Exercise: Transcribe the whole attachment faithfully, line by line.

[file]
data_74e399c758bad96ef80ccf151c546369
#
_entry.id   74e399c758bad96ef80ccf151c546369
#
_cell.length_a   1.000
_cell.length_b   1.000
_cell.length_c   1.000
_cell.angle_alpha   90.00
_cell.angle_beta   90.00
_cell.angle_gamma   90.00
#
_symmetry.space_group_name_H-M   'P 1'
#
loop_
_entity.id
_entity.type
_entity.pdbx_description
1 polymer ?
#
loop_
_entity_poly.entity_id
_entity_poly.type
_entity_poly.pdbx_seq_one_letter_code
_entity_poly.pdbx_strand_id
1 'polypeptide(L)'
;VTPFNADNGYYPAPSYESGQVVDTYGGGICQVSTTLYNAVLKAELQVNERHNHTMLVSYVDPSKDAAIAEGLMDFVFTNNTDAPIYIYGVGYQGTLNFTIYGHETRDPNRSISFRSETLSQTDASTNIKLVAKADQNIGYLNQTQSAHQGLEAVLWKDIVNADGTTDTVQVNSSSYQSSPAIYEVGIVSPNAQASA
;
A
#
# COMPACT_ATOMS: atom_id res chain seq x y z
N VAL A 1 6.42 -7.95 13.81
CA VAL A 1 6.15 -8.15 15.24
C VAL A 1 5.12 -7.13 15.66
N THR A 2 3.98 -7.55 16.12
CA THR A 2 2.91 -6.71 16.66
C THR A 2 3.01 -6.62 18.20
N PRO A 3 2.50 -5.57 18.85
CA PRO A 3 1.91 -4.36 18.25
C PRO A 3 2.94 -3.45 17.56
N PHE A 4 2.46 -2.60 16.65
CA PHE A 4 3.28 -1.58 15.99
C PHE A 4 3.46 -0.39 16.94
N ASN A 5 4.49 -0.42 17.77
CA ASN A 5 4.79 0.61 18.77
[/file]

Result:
data_74e399c758bad96ef80ccf151c546369
#
_entry.id   74e399c758bad96ef80ccf151c546369
#
_cell.length_a   1.000
_cell.length_b   1.000
_cell.length_c   1.000
_cell.angle_alpha   90.00
_cell.angle_beta   90.00
_cell.angle_gamma   90.00
#
_symmetry.space_group_name_H-M   'P 1'
#
loop_
_entity.id
_entity.type
_entity.pdbx_description
1 polymer ?
#
loop_
_entity_poly.entity_id
_entity_poly.type
_entity_poly.pdbx_seq_one_letter_code
_entity_poly.pdbx_strand_id
1 'polypeptide(L)'
;VTPFNADNGYYPAPSYESGQVVDTYGGGICQVSTTLYNAVLKAELQVNERHNHTMLVSYVDPSKDAAIAEGLMDFVFTNNTDAPIYIYGVGYQGTLNFTIYGHETRDPNRSISFRSETLSQTDASTNIKLVAKADQNIGYLNQTQSAHQGLEAVLWKDIVNADGTTDTVQVNSSSYQSSPAIYEVGIVSPNAQASA
;
A
#
# COMPACT_ATOMS: atom_id res chain seq x y z
N VAL A 1 6.42 -7.95 13.81
CA VAL A 1 6.15 -8.15 15.24
C VAL A 1 5.12 -7.13 15.66
N THR A 2 3.98 -7.55 16.12
CA THR A 2 2.91 -6.71 16.66
C THR A 2 3.01 -6.62 18.20
N PRO A 3 2.50 -5.57 18.85
CA PRO A 3 1.91 -4.36 18.25
C PRO A 3 2.94 -3.45 17.56
N PHE A 4 2.46 -2.60 16.65
CA PHE A 4 3.28 -1.58 15.99
C PHE A 4 3.46 -0.39 16.94
N ASN A 5 4.49 -0.42 17.77
CA ASN A 5 4.79 0.61 18.77